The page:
Leaving a Foot in the Door

This post is a bit overdue from the previous, but I did leave some thoughts on the table in that previous post.  As I write this post, I am amidst ending my full time presence at Sibley (for now) and am transitioning to my next adventure in medical school.  I am so thankful to Sibley and the Hub and each and every one of you for this past year-plus, because it has been more impactful than I could ever describe with words.  Each of you have forever changed the way I look at the world.  So, all I will say is thank you, and I hope you enjoy the post! 

Transitioning from one journey to another—taking one foot out and putting a new one in somewhere else—is one of the hardest things to do.  We are forced to move from one wide open door to another that is open just a crack.  We are given all this time to reflect on beginnings—how little, innocuous things can lead to big, impactful ones—suddenly recognizing some of the buds that have blossomed and bloomed beyond any of our original expectations. 

So, when did I first put my foot into Sibley’s journey?  I started as a volunteer—intimidated by the number of people in the hospital and still anxiously wondering if healthcare was where I wanted to be.  Thankfully, as always, the people here calmed me.  Marianne and Jonna were kind enough to find me an assignment even though I was late in signing up.  Mimi showed me the hospital in what proved to be the first of many wonderful, caring moments.  I still have my 3887 volunteer ID number pasted on the back of my badge, so I don’t forget where it all began! 


That start proved to be the beginning of an irreplaceable period of time for me.  It was that little thing that led to something larger than I could have imagined.  But, behind the "when", there is also a "why".  Why did I decide to put my foot in the door of healthcare and then the Hub?

A core, foundational piece was losing my mom—to me she exemplifies the beauty and burden of unending selflessness.  Even as she paved her way through lung and brain surgery, radiation, chemo, and endless appointments, she never showed a crack in her armor or passion to take care of others.  Through thick and thin, she fought both cancer and the attention that being sick inevitably brings.  She never wavered in who she was and who she wanted to be.    

Through it all, she and I never really talked about it together—she cared for me, I cared for her, and she cared for me some more.  I watched her carry the burden of it all, fighting to protect others from the situation.  As she continued to decline, I stayed quiet.  I wasn’t really sure what to do.  I refused to believe the inevitable, even when she started hospice.  We just continued to care for one another.  She and I never figured out how to face the spotlight shining upon us—to face the situation.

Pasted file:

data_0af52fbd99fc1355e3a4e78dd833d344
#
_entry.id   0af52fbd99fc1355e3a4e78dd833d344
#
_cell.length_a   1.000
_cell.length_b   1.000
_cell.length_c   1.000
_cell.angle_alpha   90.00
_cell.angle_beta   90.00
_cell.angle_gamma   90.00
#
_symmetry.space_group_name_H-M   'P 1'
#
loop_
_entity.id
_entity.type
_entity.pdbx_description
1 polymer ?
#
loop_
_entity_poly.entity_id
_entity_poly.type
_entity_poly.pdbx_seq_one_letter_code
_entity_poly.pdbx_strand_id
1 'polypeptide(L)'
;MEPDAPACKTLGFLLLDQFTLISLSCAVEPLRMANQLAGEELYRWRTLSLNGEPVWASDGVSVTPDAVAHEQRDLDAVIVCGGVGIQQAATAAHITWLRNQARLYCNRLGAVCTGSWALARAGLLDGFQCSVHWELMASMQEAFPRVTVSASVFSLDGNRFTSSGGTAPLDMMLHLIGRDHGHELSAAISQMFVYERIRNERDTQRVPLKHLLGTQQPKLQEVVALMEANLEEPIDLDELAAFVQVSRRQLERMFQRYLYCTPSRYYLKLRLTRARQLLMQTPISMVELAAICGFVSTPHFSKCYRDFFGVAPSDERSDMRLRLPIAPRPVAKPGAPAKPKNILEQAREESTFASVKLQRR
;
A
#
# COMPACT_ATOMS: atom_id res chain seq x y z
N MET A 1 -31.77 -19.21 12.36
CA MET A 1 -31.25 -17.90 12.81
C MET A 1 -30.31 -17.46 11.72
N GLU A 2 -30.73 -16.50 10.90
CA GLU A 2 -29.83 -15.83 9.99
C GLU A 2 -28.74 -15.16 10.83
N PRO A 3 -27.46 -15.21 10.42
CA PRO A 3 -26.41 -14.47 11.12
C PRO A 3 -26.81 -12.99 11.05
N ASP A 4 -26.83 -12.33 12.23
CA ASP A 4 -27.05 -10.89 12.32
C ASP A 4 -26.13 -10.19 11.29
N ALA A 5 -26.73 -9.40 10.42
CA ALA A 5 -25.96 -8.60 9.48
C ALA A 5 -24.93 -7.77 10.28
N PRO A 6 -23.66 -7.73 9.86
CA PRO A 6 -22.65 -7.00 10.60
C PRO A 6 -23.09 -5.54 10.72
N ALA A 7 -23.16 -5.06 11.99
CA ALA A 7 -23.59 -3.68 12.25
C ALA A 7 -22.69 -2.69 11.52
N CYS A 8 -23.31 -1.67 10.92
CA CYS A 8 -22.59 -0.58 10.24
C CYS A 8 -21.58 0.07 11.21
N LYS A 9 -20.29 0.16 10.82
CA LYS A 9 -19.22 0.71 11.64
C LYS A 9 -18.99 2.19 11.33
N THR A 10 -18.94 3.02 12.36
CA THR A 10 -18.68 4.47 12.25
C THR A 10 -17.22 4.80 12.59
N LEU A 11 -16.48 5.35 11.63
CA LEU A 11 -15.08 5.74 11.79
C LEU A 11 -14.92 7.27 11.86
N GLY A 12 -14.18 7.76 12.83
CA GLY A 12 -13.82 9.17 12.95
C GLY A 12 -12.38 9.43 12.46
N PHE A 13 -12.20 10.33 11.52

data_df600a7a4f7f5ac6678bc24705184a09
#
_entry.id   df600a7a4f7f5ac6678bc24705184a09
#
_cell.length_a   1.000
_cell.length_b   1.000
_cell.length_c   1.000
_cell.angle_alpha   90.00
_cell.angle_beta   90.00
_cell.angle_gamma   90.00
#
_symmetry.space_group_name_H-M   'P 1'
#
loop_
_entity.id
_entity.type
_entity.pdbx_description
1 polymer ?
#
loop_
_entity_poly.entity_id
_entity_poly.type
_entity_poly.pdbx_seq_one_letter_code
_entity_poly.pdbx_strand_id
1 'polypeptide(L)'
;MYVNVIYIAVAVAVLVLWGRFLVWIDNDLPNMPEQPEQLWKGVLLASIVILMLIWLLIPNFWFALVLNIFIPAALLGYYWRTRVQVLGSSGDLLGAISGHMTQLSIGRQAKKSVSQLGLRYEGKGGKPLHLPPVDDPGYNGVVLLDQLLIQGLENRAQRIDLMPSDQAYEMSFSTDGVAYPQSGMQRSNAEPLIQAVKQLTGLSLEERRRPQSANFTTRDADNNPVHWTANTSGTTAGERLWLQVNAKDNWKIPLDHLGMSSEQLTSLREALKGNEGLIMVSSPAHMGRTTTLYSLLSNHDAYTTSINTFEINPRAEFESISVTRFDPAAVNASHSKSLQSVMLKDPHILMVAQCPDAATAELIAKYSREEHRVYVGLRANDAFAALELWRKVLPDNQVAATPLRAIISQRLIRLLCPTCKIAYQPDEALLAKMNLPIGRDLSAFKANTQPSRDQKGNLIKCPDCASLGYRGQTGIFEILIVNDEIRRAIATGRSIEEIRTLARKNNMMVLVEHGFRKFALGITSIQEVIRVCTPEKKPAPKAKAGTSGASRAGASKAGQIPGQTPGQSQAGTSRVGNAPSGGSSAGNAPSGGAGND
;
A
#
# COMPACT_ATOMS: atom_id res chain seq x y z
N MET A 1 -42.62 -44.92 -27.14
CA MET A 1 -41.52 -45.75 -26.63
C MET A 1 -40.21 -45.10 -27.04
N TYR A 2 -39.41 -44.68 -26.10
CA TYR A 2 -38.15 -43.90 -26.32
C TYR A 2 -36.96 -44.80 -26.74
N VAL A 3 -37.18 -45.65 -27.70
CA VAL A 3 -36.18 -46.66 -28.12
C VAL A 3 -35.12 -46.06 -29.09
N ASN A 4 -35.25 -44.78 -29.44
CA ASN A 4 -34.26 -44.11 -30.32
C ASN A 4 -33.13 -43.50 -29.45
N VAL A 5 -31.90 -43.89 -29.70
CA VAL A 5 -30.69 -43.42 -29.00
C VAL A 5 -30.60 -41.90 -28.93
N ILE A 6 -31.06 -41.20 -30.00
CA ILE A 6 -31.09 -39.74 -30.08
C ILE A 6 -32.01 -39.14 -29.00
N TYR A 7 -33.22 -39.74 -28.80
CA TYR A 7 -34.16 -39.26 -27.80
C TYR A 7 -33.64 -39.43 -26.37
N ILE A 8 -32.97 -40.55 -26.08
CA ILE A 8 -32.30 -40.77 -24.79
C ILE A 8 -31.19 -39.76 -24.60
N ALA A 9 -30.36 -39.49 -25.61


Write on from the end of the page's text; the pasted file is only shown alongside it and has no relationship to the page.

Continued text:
Over the years, I still wonder about the conversation that never happened.  I wonder about how or who or what would have opened that dialogue.  I fear what we would have said.  I don't even know what we would have talked about.  Maybe she didn’t want to share that with me or maybe I wouldn’t have been able to accept it, but I wish someone or something had at least built the bridge that we could then decide to walk across.  No matter how tough, I do think it was a conversation that should have happened.          

But, I can see why it didn’t happen.  I can see why this is all so tough.  No matter the treatment or the diagnosis, there are so many other factors that come along with that medical spotlight—so many burdens and unknowns for the person who is ill and the people there to support.  Going through it all with my mom was my first glimpse of that.  Whether it was getting her to appointments, or going through signing a power of attorney, or worrying about the financial stuff, there are moments that are nearly impossible to prepare for and even harder to feel like you can do them well.  Because of that, I think we fear that spotlight.  It means change.  It forces us to do things we are not used to or comfortable with.  It brings attention that we do not ask for.  Nowadays, the medicines and the treatments available give us more time to avoid the spotlight, but we must be careful not to believe that we can avoid it altogether. 

One of the most powerful things I have learned in my time at Sibley has been that there is an alternative approach to that spotlight.  You can face it head on.  Every moment I have spent in the Hub has been in some way about hearing people and making them feel heard—turning their stories into voices for action, turning solitary moments into moments of community, turning pain points into empowering ones.  It encourages the dialogue.  It needs the dialogue.  It builds the bridge that we can then walk across.  It channels the messages of Being Mortal or When Breath Becomes Air.  It provides that vital yet far less available care.        

The courage to have the conversations and to truly listen are values that I will carry forward.  I will continue to hear the Sibley voices comforting and motivating me.  I can feel the unending spirit of helping every person every time.  

As I said at the beginning, transitioning is hard.  Facing new challenges is hard.  But, I find comfort in knowing that—although things change—the people we meet, their stories, their passions, and their lessons are forever with us.  The door is always open, even if just a crack.  

Andrew Yin — ayin4@jhmi.edu

be you, be strong, be brave